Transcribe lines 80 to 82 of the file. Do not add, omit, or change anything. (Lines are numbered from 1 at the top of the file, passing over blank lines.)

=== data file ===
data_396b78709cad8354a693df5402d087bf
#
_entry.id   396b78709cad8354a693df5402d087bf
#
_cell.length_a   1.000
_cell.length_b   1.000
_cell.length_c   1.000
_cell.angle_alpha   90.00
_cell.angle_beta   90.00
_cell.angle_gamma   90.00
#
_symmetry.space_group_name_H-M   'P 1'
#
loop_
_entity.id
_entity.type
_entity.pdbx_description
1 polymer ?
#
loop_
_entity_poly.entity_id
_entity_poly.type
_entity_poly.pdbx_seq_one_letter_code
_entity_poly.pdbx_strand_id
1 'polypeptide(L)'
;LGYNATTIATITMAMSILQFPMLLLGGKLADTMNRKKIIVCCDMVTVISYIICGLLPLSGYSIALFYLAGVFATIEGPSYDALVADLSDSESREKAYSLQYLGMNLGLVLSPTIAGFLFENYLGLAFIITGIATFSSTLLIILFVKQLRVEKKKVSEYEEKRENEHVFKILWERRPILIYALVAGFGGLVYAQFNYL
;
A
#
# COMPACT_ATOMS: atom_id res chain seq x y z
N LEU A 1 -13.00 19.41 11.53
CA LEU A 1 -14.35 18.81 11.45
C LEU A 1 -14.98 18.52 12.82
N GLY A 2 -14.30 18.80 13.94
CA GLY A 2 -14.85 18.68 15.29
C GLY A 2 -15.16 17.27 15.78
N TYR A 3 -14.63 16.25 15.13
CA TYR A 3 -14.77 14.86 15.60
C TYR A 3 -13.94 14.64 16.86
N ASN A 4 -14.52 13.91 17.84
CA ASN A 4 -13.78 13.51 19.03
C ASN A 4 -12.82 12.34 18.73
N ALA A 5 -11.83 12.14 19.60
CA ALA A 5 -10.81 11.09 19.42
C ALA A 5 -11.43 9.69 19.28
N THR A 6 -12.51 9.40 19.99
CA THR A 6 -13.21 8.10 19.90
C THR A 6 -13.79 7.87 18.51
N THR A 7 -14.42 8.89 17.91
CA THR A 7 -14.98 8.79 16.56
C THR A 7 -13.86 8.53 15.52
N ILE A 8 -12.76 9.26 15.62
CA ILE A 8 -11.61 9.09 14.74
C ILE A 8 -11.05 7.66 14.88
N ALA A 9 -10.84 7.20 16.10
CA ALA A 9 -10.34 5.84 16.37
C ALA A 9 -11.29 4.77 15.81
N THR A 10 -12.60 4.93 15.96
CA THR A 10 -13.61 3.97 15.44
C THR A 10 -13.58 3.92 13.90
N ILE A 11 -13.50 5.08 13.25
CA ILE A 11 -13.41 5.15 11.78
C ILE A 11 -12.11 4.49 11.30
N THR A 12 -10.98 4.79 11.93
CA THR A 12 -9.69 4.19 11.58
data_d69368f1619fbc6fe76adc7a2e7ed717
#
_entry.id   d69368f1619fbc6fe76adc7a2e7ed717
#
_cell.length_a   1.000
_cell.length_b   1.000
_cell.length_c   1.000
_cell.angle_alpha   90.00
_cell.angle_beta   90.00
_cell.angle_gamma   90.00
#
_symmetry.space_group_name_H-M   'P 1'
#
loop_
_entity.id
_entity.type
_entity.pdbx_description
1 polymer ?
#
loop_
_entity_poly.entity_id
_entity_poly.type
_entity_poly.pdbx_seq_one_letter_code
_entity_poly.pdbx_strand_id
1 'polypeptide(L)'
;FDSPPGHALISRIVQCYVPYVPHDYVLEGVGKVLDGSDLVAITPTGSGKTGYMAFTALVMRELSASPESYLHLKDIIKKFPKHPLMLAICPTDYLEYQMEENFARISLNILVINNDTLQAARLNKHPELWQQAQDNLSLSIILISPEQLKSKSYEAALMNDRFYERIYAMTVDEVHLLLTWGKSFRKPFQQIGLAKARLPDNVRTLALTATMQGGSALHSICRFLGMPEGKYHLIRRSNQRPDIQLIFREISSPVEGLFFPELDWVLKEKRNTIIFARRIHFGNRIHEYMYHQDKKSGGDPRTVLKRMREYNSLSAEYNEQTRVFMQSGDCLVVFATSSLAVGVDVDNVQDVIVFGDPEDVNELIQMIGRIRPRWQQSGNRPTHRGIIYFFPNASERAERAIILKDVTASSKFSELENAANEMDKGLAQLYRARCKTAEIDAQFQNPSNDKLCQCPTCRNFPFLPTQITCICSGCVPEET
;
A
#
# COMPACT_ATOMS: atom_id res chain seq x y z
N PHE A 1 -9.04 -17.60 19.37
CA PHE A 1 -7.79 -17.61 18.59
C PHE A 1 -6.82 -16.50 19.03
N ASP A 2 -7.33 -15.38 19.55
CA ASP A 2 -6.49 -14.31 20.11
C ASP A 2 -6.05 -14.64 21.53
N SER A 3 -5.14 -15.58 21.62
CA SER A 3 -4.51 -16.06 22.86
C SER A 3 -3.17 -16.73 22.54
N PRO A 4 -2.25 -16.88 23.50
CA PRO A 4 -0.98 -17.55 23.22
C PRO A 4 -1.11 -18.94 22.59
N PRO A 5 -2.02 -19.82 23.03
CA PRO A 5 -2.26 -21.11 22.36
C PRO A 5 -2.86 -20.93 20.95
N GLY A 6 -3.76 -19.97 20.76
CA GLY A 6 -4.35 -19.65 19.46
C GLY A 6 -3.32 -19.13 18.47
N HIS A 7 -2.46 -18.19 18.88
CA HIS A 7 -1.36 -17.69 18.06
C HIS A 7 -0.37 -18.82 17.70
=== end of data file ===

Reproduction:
_entity.id
_entity.type
_entity.pdbx_description